Underwater Storytellers: Understanding Wetlands by Studying Aquatic Invertebrates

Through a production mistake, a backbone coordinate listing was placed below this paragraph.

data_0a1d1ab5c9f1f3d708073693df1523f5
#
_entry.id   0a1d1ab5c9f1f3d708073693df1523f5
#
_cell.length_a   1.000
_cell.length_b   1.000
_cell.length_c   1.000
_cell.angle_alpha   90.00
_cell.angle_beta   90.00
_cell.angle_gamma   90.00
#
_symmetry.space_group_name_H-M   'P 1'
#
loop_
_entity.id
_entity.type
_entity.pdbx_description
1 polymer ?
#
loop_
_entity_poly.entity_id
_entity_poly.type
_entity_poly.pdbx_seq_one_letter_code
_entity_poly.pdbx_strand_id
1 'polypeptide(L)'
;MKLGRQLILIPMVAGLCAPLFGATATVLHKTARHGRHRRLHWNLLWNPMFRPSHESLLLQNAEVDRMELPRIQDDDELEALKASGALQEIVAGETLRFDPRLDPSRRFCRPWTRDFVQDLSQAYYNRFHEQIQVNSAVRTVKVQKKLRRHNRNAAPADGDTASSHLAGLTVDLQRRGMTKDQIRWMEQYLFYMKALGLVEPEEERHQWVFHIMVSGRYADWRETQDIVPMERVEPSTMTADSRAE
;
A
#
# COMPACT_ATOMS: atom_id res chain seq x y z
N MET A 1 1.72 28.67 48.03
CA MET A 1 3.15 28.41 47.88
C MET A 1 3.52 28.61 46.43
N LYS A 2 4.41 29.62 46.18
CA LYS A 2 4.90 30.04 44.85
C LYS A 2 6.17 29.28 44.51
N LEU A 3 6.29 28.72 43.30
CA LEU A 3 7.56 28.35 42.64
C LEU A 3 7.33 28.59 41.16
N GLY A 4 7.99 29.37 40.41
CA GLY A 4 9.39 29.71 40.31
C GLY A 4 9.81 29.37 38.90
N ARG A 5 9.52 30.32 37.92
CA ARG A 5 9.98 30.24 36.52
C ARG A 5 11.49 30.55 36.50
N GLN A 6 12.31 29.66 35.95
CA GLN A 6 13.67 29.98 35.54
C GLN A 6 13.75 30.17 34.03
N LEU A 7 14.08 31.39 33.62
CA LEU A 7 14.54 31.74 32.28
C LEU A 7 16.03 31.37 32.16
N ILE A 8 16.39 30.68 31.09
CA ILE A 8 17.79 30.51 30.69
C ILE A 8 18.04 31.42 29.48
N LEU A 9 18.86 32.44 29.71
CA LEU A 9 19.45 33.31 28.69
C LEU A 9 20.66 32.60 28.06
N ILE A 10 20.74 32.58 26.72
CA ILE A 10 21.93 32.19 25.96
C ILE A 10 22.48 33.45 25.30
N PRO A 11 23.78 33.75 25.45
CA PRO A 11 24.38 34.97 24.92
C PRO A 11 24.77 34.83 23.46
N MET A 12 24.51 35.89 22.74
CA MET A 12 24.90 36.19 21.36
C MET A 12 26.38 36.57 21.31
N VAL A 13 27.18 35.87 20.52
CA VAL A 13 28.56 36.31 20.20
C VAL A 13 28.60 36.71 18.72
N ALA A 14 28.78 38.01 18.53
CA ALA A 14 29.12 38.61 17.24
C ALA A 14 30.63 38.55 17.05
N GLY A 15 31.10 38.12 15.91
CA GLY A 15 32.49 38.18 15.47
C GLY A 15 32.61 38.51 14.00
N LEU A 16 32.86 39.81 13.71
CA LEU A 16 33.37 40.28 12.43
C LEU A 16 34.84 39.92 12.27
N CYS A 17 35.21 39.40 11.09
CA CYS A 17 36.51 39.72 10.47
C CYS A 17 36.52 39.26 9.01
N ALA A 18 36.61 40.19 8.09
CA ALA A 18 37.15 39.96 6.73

Beneath the surface of Alberta’s wetlands lives a diverse community of aquatic invertebrates. For most of us, the species that call wetlands home only become recognizable after individuals reach their adult phase, and take the form of flying insects like dragonflies and mosquitoes. Taxonomists, however, like those working in the ABMI’s Processing Centre at the Royal Alberta Museum, are not “most of us”. Their understanding of biodiversity at the species-level, whether on land or in water, helps us better understand Alberta’s ecosystems as a whole. Watch Robert Hinchliffe, the ABMI’S aquatic invertebrate taxonomist at the RAM, explain the value of the ABMI’s province-wide wetland monitoring program (now, in it’s 9th year) which– through it’s deep species-level and human land use dataset– is on the verge of helping us understand wetland dynamics in changing landscapes. “Nobody has ever collected data like this on such a huge scale, and because of that we don’t really have an understanding of how wetlands integrate into the landscape. As we (the ABMI in collaboration with the RAM) move forward, as we collect more data on wetlands, it’s just going to get stronger and eventually those pieces of the puzzle are going to come together.”